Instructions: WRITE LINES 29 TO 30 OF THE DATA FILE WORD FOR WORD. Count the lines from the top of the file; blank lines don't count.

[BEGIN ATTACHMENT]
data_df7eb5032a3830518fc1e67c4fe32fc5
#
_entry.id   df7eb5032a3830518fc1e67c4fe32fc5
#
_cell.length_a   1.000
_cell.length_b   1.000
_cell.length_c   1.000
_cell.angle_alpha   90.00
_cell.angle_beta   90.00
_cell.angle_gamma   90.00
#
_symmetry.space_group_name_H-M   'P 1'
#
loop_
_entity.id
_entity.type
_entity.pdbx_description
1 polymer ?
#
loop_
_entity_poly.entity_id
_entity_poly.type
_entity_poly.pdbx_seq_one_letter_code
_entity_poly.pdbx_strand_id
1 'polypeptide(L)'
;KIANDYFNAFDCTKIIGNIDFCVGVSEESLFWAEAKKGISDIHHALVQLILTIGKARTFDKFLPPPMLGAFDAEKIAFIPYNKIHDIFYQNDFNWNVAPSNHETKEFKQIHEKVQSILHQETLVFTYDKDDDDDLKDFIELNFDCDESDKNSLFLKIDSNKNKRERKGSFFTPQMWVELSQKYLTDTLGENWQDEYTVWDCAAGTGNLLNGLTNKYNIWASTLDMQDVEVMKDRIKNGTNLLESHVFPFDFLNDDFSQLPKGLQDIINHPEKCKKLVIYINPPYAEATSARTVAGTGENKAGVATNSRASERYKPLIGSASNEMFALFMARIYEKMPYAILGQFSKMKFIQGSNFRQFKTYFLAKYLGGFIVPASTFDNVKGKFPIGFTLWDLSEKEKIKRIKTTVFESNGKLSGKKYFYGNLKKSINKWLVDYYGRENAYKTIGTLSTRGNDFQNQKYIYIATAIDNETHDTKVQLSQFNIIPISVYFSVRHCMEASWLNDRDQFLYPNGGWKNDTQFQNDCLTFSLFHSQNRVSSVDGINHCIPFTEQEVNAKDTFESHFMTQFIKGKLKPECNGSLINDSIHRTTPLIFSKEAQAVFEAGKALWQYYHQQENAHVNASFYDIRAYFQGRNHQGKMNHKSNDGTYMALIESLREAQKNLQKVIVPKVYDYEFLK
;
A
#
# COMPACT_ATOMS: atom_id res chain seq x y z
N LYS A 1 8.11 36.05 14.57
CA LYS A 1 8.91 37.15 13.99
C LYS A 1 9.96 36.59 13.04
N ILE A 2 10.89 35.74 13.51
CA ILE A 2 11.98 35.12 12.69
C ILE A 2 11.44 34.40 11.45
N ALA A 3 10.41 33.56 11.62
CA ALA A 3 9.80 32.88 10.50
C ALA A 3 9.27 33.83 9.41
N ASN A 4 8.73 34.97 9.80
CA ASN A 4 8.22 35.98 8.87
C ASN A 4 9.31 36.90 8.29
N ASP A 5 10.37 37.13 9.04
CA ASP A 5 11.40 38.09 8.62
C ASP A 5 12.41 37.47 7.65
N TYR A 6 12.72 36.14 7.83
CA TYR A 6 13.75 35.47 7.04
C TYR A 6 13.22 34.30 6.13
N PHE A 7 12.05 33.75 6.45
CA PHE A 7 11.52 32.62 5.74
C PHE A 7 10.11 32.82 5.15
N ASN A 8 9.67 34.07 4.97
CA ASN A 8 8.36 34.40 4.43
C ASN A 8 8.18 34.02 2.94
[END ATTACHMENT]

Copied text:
#
# COMPACT_ATOMS: atom_id res chain seq x y z